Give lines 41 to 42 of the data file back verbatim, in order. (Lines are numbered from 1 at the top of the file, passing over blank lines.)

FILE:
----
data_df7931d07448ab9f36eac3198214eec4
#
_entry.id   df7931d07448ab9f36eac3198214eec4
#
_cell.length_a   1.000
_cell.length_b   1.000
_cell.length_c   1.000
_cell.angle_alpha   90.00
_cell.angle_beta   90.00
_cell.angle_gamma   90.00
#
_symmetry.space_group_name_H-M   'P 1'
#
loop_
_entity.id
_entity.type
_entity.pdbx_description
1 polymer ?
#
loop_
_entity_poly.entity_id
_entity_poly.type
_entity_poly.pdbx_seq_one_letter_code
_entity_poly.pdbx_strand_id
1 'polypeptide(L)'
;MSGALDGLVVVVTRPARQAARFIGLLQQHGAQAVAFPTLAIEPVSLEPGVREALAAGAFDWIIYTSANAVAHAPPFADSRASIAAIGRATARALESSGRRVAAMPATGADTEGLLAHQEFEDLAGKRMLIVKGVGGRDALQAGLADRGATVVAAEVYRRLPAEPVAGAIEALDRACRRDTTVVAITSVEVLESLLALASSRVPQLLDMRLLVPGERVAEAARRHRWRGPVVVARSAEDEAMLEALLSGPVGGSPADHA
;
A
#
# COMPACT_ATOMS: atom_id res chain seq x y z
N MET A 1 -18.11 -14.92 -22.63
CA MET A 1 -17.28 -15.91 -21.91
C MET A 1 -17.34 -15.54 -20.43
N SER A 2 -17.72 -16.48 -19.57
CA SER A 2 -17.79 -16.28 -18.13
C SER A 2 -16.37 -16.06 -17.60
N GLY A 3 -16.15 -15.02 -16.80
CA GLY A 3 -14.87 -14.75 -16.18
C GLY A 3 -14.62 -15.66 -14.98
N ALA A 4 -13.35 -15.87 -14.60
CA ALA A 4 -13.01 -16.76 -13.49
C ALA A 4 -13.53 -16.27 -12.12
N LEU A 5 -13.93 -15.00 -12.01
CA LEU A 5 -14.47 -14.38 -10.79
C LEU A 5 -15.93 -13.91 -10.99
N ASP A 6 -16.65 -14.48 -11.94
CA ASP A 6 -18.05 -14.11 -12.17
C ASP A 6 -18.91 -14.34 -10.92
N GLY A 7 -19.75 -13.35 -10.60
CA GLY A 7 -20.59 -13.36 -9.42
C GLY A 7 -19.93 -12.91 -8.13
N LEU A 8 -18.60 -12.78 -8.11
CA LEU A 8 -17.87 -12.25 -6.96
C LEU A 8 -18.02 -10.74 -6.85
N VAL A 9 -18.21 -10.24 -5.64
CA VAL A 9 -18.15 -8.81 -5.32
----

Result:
CA ALA A 4 -13.01 -16.76 -13.49
C ALA A 4 -13.53 -16.27 -12.12